What ANGLE does
ANGLE plc (LON:AGL, OTCQX:ANPCY) is the firm behind Parsortix – a simple blood test which can help doctors spot the signs of cancer at an early stage.
Blood tests – or liquid biopsies as they are known to clinicians – are seen as having important advantages over the tissue samples that are commonly used by hospitals: they are less traumatic, return results quicker and are cheaper.
Parsortix is to different to many of its rivals as, rather than testing for fragments of dead cancer cells, it detects and captures circulating tumour cells (CTCs).
CTCs provide the tell-tale signs of cancer and their capture can allow doctors to more accurately assess treatment options.
This method is seen as more reliable because other tests have shown that fragments of dead cancer cells are present in around a quarter of people over 65 who do not have cancer. CTCs, on the other hand, give a complete picture because they can only be found in people with cancer.
ANGLE is currently working with the US medical regulator with the hopes of getting a green light in the third quarter of in 2020.
Key clinical trial meets objectives
The AIM-listed company is looking to become the first company to receive clearance from the US Food & Drug Administration for a platform that captures and harvests intact CTCs from patient blood for subsequent analysis.
A clinical trial of 400 women with breast cancer met its primary objectives, revealing Parsortix is able to harvest cancer cells from the blood of a significant proportion of metastatic breast cancer patients.
While it also achieved exploratory goals such as being able to “interrogate” patient blood using certain analysis techniques, the FDA has requested analytical study work that ANGLE says it can complete a minimal cost.
Awaiting US regulatory clearance
In January, ANGLE predicted that it will receive regulatory clearance for Parsortix by the third quarter of this year following a successful face-to-face meeting with the US Food and Drug Administration (FDA).
The firm said it is now preparing for a full De Novo submission to the FDA, a process that allows the regulator to approve medical devices that have no comparative already on the market.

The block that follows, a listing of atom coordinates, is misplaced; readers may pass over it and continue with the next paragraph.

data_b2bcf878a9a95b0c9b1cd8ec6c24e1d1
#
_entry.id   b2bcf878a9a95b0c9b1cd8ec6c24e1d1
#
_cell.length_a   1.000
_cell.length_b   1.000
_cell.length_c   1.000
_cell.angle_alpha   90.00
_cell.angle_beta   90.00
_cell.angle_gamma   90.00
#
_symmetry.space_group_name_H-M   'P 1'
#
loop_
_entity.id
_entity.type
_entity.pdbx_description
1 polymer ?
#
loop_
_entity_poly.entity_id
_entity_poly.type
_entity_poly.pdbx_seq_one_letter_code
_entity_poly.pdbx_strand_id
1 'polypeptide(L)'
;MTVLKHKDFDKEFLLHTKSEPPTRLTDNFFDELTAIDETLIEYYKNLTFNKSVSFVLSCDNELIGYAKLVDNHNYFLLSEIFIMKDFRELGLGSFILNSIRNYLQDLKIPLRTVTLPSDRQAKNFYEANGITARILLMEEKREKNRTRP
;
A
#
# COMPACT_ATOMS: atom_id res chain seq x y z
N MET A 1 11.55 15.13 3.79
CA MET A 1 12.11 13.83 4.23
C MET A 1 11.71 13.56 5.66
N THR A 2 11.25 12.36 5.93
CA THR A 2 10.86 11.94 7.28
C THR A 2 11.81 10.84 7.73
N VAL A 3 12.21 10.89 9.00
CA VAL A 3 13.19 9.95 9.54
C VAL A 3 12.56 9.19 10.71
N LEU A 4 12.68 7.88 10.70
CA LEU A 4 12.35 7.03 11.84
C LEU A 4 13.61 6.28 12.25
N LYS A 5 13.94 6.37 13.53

ANGLE said it is aiming to file its De Novo submission in the first quarter of 2020, with the prospect of regulatory clearance by the third quarter.
While the FDA had requested additional analytical study work, the company said this will be undertaken in parallel with its drafting for the De Novo submission and will not impact the overall timescale of the process.
New potential uses
In early October, the company said Queen Mary University of London had been awarded a European patent over a new and potentially ground-breaking method of cancer prognosis that used the company’s liquid biopsy.
The firm has an option to take ownership of the procedure that is in place until June 2021 that allows it to expand the array of tests offered by Parsortix.
Queen Mary’s approach was to use the ANGLE technology to process blood so megakaryocyte cells could be counted.
There was a strong correlation between the number of these large bone marrow cells and patient survival, researchers found when assessing prostate cancer sufferers.
A previous study by the university in September also concluded that Parsortix had shown potential to outperform current standards of care for the detection and assessment of prostate cancer.
Meanwhile, researchers at the Medical University of Vienna conducted research that showed Parsortix had the potential to help doctors diagnose lung cancer faster and more accurately